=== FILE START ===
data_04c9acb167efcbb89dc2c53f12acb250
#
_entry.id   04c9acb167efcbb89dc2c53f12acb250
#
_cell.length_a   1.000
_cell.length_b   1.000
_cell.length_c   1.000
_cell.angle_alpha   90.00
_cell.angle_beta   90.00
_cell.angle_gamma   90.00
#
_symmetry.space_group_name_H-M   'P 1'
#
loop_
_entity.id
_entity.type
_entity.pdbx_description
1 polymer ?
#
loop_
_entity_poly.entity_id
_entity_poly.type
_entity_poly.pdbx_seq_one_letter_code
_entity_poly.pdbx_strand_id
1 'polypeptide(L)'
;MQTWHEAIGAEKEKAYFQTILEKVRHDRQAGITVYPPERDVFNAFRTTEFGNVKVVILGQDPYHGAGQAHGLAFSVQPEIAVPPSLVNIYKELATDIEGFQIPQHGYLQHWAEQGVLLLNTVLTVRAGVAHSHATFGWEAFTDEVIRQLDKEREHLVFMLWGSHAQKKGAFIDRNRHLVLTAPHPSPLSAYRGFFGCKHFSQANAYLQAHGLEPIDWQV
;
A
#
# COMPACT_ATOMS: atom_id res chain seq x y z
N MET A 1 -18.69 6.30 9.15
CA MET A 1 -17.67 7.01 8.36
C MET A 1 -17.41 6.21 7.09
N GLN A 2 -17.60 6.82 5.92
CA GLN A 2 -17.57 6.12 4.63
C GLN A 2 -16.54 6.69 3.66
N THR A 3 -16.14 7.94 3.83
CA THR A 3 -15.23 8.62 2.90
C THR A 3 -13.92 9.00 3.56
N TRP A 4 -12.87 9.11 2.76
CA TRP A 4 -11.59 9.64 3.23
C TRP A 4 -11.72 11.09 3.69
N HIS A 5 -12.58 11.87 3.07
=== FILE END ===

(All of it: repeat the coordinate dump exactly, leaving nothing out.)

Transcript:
data_04c9acb167efcbb89dc2c53f12acb250
#
_entry.id   04c9acb167efcbb89dc2c53f12acb250
#
_cell.length_a   1.000
_cell.length_b   1.000
_cell.length_c   1.000
_cell.angle_alpha   90.00
_cell.angle_beta   90.00
_cell.angle_gamma   90.00
#
_symmetry.space_group_name_H-M   'P 1'
#
loop_
_entity.id
_entity.type
_entity.pdbx_description
1 polymer ?
#
loop_
_entity_poly.entity_id
_entity_poly.type
_entity_poly.pdbx_seq_one_letter_code
_entity_poly.pdbx_strand_id
1 'polypeptide(L)'
;MQTWHEAIGAEKEKAYFQTILEKVRHDRQAGITVYPPERDVFNAFRTTEFGNVKVVILGQDPYHGAGQAHGLAFSVQPEIAVPPSLVNIYKELATDIEGFQIPQHGYLQHWAEQGVLLLNTVLTVRAGVAHSHATFGWEAFTDEVIRQLDKEREHLVFMLWGSHAQKKGAFIDRNRHLVLTAPHPSPLSAYRGFFGCKHFSQANAYLQAHGLEPIDWQV
;
A
#
# COMPACT_ATOMS: atom_id res chain seq x y z
N MET A 1 -18.69 6.30 9.15
CA MET A 1 -17.67 7.01 8.36
C MET A 1 -17.41 6.21 7.09
N GLN A 2 -17.60 6.82 5.92
CA GLN A 2 -17.57 6.12 4.63
C GLN A 2 -16.54 6.69 3.66
N THR A 3 -16.14 7.94 3.83
CA THR A 3 -15.23 8.62 2.90
C THR A 3 -13.92 9.00 3.56
N TRP A 4 -12.87 9.11 2.76
CA TRP A 4 -11.59 9.64 3.23
C TRP A 4 -11.72 11.09 3.69
N HIS A 5 -12.58 11.87 3.07